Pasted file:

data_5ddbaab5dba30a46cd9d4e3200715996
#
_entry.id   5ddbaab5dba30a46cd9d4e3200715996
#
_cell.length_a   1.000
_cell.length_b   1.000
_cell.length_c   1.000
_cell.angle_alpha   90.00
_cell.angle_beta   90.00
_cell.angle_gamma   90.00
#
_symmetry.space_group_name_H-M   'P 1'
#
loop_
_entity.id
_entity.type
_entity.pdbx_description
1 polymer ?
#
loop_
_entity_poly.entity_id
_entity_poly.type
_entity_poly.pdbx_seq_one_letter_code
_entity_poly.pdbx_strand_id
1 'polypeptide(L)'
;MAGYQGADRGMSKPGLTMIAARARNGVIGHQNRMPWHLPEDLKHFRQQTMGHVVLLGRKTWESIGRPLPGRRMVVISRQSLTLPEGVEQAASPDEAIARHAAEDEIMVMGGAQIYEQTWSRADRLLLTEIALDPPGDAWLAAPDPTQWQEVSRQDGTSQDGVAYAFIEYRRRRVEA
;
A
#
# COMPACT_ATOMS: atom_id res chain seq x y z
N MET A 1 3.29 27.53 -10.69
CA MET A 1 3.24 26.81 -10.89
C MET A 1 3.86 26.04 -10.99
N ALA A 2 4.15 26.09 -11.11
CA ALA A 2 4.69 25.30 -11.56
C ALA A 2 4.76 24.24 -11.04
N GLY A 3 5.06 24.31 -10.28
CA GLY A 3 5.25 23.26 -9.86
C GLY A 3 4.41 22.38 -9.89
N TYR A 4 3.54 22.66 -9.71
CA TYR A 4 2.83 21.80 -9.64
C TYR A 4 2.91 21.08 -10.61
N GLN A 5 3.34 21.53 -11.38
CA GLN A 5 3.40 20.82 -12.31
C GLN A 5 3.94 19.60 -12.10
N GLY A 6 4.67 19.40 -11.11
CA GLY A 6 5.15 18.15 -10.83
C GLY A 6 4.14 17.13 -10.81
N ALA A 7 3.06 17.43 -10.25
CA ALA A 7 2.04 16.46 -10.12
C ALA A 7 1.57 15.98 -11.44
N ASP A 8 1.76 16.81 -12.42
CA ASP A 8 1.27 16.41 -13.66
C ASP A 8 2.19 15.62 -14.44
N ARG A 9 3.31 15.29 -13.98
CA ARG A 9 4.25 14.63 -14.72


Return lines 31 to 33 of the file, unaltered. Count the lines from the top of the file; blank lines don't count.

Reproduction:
N MET A 1 3.29 27.53 -10.69
CA MET A 1 3.24 26.81 -10.89
C MET A 1 3.86 26.04 -10.99